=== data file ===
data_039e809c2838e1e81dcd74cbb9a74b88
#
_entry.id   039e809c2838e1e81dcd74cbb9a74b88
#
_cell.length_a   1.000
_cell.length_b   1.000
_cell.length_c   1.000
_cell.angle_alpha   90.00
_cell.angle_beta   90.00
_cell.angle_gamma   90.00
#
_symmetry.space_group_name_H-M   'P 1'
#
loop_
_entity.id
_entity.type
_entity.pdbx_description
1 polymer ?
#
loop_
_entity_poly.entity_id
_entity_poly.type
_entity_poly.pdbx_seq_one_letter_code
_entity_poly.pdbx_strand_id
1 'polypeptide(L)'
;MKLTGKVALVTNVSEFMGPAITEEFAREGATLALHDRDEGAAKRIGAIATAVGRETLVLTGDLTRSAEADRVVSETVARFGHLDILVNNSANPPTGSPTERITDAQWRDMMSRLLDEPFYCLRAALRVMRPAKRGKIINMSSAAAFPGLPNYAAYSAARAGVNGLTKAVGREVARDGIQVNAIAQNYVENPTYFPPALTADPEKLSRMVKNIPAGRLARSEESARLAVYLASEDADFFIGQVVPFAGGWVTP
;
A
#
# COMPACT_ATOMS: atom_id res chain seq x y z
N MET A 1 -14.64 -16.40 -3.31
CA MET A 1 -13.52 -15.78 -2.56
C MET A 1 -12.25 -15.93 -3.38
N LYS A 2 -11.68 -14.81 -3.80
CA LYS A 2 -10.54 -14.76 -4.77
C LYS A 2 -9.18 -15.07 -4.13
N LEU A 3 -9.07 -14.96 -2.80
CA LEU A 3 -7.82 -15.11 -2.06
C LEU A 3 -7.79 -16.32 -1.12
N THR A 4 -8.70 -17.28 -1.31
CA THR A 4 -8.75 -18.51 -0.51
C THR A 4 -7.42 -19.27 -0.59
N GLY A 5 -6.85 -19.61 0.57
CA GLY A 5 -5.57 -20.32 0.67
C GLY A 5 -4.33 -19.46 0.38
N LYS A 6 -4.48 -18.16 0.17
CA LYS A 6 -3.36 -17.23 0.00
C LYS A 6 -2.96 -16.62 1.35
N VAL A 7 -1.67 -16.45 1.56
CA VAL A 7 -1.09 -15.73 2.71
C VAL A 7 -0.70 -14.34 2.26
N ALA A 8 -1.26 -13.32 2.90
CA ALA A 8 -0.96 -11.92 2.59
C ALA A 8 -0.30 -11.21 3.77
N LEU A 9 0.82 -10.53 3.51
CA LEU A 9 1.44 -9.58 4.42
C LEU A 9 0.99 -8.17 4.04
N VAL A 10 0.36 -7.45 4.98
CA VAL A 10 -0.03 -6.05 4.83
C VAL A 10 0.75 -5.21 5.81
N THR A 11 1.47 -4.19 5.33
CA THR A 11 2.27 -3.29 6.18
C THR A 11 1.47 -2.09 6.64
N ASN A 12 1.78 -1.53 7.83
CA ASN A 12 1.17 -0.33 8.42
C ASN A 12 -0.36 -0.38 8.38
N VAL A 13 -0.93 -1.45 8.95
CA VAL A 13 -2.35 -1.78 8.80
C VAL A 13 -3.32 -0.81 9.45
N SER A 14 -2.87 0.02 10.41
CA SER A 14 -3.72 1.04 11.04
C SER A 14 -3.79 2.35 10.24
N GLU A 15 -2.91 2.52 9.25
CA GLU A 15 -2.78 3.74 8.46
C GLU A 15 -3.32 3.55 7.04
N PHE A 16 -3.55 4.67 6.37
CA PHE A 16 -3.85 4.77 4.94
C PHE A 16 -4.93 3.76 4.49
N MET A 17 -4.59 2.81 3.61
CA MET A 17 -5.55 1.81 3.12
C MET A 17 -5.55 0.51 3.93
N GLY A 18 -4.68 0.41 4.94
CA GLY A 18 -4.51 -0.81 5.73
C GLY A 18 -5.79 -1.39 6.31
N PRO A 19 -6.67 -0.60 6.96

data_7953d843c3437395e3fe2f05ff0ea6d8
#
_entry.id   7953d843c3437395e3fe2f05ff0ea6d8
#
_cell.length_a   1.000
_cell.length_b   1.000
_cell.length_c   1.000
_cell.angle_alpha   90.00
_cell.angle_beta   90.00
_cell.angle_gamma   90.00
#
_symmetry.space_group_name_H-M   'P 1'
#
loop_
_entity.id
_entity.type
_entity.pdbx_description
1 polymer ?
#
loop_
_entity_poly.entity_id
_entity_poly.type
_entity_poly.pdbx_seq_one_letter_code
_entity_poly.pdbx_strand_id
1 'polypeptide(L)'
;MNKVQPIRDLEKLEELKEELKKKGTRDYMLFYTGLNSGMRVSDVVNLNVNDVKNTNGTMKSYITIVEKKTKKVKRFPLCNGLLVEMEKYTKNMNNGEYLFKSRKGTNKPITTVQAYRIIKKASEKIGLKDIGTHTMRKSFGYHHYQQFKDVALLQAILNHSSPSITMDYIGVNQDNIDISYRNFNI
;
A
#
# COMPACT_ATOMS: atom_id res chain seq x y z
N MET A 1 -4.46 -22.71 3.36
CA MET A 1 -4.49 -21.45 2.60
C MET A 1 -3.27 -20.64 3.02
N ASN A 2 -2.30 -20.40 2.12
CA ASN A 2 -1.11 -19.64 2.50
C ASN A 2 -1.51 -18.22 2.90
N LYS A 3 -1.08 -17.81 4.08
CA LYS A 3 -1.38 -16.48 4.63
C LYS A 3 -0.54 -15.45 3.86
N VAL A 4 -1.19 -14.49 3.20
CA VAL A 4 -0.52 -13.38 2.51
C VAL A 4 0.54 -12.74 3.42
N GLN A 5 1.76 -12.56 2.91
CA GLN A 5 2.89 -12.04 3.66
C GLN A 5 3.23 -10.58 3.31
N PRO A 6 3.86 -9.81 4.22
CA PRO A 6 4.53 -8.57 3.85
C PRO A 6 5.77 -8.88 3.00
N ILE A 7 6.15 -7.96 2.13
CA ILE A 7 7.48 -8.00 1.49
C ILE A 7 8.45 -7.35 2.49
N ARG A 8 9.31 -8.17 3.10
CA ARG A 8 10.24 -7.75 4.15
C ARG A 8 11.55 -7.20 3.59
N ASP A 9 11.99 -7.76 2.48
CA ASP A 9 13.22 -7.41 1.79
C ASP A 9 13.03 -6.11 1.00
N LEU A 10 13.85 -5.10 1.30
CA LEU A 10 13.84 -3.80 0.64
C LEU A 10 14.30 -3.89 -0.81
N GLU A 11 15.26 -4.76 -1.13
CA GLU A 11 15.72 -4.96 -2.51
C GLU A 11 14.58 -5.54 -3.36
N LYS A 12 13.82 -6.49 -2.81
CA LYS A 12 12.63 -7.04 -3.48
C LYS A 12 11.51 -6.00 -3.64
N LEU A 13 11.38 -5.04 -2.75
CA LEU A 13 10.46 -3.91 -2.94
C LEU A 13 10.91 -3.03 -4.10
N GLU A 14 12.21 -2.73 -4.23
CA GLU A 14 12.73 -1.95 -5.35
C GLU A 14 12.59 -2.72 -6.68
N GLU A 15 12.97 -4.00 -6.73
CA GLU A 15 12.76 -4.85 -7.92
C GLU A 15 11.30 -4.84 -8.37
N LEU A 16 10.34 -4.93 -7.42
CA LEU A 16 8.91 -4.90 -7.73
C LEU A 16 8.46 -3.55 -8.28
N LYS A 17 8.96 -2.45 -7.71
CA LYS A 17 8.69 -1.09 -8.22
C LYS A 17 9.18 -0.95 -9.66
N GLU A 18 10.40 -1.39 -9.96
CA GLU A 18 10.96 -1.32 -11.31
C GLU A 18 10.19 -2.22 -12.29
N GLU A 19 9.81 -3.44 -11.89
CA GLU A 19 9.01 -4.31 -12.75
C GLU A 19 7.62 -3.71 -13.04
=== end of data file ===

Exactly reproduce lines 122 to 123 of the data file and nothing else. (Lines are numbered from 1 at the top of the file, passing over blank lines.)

N LYS A 3 -1.08 -17.81 4.08
CA LYS A 3 -1.38 -16.48 4.63